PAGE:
DIY Ecotech Radion LED Hanging Sytem
Follow along as I detail the design and contruction of an electronic light lift that will accompany my newly aquired Ecotech Radion LED lighting system. As with most projects here, this one will not likely save me any money, but it will be fun to design and construct.
Metal Halide Hanging System
The back story: When I contstructed my 75 gallon in-wall aquarium, I chose not to provide access panels on the front side. Due to the lack of access panels, stocking, feeding and maintenance can only be accompolished from the rear (fishroom) side of the aquarium. During their extended tunure over the aquarium, the Sunlight Supply ReefOptix III (no longer manufactured) metal halide pendants were situated just inches above the water, making maintenance and feeding a chore. To allow for more working space the pendants were bolted to a 3/4" square aluminum tube hung from a 4:1 block and tackle pulley system. The original design called for a motor driven pulley, but as is with many projects around here, it was never completed. When required, the lights were raised or lowered by hand as one would raise or lower a flag.
EcoTech Hanging System
While the Radion fixtures do have an acclimation feature and do, by design, sit higher above the water, they will still be in the way for some normal aquarium maintenance activities. My initial thought was to use the extremely well designed Ecotech Premium Hanging Kit and Rails. The included "Grip Lock" (brand name) adjuster that comes with the kit allows for height adjustments as needed. The downside is that this solution is better suited to initial adjustments for permantent height installations. Dynamic height adjustments would require me to adjust both sides of the light bar independently and would also require leaving extra slack on the hanging cables. The delimma brings me full circle to the initial metal halide hanging problem and project...
Block and Tackle Calculations
A block and tackle is used to gain mechanical advantage to lift a load. In general a 2:1 pulley system cuts the required force needed to lift a load in half at the expense of having to pull twice the rope for every inch the load is moved. In other words, to lift a 100 pound load 10 inches the working end of the rope would require 50 pounds of force and need to be pulled 20 inches. THe same logic can be applied to any ratio of pulley blocks. Certain configurations have been given common names (by the maritime and rigging trades) over the years. See the images below for a better understanding.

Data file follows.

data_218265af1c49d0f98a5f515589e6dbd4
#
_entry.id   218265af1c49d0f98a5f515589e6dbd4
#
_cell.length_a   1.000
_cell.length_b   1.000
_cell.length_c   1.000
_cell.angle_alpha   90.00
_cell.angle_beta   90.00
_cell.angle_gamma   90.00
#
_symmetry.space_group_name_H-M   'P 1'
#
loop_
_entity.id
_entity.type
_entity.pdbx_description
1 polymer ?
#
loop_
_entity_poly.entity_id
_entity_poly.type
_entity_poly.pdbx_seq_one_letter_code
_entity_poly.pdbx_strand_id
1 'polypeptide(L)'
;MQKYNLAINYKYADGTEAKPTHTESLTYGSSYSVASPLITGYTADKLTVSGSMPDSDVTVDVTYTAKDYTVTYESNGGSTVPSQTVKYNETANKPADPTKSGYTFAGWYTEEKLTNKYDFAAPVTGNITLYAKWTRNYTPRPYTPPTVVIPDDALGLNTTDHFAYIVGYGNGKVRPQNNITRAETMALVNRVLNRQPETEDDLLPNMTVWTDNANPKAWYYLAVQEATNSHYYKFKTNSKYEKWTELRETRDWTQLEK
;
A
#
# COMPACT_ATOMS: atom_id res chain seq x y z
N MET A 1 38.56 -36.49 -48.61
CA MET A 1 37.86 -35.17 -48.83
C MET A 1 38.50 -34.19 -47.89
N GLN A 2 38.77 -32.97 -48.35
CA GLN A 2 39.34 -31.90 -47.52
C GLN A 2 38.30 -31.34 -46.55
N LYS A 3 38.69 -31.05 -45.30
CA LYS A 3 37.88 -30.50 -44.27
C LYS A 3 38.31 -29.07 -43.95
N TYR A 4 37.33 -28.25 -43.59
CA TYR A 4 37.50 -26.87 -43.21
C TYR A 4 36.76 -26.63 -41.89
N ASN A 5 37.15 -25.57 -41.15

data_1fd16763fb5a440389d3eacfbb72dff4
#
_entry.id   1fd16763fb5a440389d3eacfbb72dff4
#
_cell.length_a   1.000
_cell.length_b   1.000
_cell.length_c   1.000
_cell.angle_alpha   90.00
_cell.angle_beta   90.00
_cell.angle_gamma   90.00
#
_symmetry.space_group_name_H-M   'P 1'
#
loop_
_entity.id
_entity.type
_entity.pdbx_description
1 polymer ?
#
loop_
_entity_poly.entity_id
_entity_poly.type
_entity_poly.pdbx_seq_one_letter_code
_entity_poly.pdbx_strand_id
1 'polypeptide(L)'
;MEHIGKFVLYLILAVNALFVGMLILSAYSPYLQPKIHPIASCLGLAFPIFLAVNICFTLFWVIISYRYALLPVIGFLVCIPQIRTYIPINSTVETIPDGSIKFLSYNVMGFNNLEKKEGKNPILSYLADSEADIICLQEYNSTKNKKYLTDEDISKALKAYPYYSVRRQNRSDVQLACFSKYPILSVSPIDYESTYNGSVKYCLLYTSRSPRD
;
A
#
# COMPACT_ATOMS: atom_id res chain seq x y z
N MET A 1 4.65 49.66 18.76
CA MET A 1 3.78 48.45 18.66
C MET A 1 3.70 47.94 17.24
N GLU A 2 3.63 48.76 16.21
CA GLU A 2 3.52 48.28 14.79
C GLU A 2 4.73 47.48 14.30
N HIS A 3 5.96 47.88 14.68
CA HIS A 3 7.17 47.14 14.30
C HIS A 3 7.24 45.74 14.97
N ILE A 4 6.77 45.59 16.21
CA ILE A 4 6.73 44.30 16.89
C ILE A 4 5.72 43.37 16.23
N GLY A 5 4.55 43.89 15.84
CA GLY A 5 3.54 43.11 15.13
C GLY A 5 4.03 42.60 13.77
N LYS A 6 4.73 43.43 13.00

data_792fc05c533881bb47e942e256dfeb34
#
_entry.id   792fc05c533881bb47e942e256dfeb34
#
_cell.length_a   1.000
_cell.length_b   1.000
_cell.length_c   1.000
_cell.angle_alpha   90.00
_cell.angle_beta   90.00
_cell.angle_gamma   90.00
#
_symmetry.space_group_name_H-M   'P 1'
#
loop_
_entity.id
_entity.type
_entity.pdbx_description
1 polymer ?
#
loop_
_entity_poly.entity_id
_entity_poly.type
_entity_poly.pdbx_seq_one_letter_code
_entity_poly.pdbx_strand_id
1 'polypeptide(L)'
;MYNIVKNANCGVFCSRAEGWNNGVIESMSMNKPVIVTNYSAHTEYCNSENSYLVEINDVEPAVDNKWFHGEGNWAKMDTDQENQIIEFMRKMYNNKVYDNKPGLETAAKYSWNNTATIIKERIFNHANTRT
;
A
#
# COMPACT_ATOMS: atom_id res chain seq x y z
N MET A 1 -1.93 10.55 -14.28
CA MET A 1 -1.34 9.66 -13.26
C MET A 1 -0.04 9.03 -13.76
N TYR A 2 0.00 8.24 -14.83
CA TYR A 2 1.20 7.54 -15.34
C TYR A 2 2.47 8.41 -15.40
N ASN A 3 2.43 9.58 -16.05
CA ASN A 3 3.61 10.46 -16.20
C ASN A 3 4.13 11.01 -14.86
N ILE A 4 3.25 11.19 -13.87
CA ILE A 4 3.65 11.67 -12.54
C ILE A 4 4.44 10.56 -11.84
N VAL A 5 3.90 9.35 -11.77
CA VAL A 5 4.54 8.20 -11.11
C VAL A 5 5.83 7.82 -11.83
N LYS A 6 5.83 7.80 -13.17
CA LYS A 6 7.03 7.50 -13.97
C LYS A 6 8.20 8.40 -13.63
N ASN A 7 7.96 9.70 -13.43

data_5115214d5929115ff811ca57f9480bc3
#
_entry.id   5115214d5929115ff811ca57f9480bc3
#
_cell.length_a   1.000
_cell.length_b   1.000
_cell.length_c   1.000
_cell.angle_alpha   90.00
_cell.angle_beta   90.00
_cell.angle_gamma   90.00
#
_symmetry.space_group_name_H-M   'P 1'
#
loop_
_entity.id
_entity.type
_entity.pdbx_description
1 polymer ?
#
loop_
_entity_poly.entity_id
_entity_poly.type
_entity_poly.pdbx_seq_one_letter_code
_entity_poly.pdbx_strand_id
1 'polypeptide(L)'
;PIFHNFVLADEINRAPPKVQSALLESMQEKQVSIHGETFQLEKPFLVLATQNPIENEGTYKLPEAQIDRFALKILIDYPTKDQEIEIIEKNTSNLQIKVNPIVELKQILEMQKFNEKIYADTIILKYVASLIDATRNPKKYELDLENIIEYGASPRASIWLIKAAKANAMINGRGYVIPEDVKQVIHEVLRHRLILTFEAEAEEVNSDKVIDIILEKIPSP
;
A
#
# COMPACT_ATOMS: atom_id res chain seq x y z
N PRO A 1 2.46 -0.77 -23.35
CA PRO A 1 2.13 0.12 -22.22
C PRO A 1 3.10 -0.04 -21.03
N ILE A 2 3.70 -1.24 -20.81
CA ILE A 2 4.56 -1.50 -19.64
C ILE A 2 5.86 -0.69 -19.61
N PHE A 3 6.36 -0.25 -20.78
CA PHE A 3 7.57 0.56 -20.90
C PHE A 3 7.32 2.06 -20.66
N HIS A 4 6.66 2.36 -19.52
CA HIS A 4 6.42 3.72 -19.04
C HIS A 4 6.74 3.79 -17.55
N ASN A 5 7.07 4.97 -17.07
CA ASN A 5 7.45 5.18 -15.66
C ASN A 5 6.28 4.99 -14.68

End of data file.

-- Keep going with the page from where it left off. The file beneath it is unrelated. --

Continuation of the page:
The ratios also work in reverse. If the block and tackle system is reversed, a small amount of movement can be used to move a load a large distance, as long as enough force is applied. In this case, the goal is to move a strong actuator a small distance to get the LED light bar to move a reletivley long distnace.
While I have not weighed the EcoTech Radion fixtures, they feel to be roughly 3 pounds each. The single 4' long light rail will support 3 or 4 fixtures with a maximum weight not likely to exceede ~16 pounds. If we add in a huge fudge factor for friction, pulleys and other hardware, the entire lifted mass will be far less than 50 pounds. A linear actuator capable of lifting 400 pounds could be used with a 4:1 block and tackle where each inch of movement in the linear track actuator would move the LED ligt rail 4 inches. While the actuator would only see 50 pounds of actual mass, it would require 200 pounds of force (1:4) to move the load.
As it turns out, Firgelli Automations sells a 10" linear track actuator that has a load capacity of 200 pounds and moves at 1" per second when fully loaded and 2.5" per second with no load. If this actuator is connected to the LED light rail via a 1:2 block and tackle pulley system, then for every inch it travels, the LED light rail will travel 2 inches. As mentioned, the entire force required to move the light LED light rail will be far less than 50 pounds and therefore, worse case, the linear track actuator will see a load of less than 100 pounds. The estimated speed of the actuator will be around 2" per second, translating to a LED light rail movment speed of 4" per second with a maximum travel of 20". Not too fast, not too slow, and the perfect tracel distance between the ceiling and top of the tank.
Linear Track Actuator
The foundation for the new hanging system is a linear track actuator that will be connected to a block and tackle system. At some point (for ease and repeatability) the actuator will be attached to a small microcontroller that can control and repeat height adjustments by the press of a button. However, for the sake of simplicity and quickly moving to a "finished" project, the intial control will be done from the wired 3 position momentary switch that sjipped with the linear actuator kit. Most affordable linear track actuators have simple maximum and minimum travel limit switches that are not adjustable. This will be taken into consideration when the linear actuator's total travel lenght is chosen.